Isoform switching of type IV collagen is developmentally arrested in X- linked Aport syndrome leading to increased susceptibility of renal basement membranes to endoproteolysis

Raghuram Kalluri, Charles F. Shield, Parvin Todd, Billy G. Hudson, Eric G. Neilson*

*Corresponding author for this work

Research output: Contribution to journalArticlepeer-review

247 Scopus citations

Abstract

Normal glomerular capillaries filter plasma through a basement membrane (GBM) rich in α3(IV), α4(IV), and α5(IV) chains of type IV collagen. We now show that these latter isoforms are absent binchemically from the glomeruli in patients with X-linked Alport syndrome (XAS). Their GBM instead retain a fetal distribution of α1(IV) and α2(IV) isoforms because they fail to developmentally switch their α-chain use. The anomalous persistence of these fetal isoforms of type IV collagen in the GBM in XAS also confers an unexpected increase in susceptibility to proteolytic attack by collagenases and cathepsins. The incorporation of cysteine-rich α3(IV), α4(IV), and α5(IV) chains into specialized basement membranes like the GBM may have normally evolved to protectively enhance their resistance to proteolytic degradation at the site of glomerular filtration. The relative absence of these potentially protective collagen IV isoforms in GBM from XAS may explain the progressive basement membrane splitting and increased damage as these kidneys deteriorate.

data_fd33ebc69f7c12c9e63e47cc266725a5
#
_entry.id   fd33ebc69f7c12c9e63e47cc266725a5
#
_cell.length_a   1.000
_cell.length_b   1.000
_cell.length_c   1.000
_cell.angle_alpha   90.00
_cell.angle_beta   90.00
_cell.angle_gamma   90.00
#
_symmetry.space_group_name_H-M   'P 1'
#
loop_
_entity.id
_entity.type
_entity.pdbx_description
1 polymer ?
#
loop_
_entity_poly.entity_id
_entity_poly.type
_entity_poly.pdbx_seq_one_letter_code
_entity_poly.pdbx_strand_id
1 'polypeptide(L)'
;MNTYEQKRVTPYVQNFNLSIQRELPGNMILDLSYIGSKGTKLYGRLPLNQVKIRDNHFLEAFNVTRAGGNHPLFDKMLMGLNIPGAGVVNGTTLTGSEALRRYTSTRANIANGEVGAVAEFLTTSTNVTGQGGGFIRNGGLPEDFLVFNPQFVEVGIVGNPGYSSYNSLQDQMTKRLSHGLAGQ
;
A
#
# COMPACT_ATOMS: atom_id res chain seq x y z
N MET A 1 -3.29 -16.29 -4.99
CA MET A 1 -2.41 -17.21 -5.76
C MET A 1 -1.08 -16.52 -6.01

Original languageEnglish (US)
Pages (from-to)2470-2478
Number of pages9
JournalJournal of Clinical Investigation
Volume99
Issue number10
DOIs
StatePublished - May 15 1997

Keywords

  • Alport
  • basement membrane
  • kidney
  • proteases
  • type IV collagen

ASJC Scopus subject areas

  • Medicine(all)

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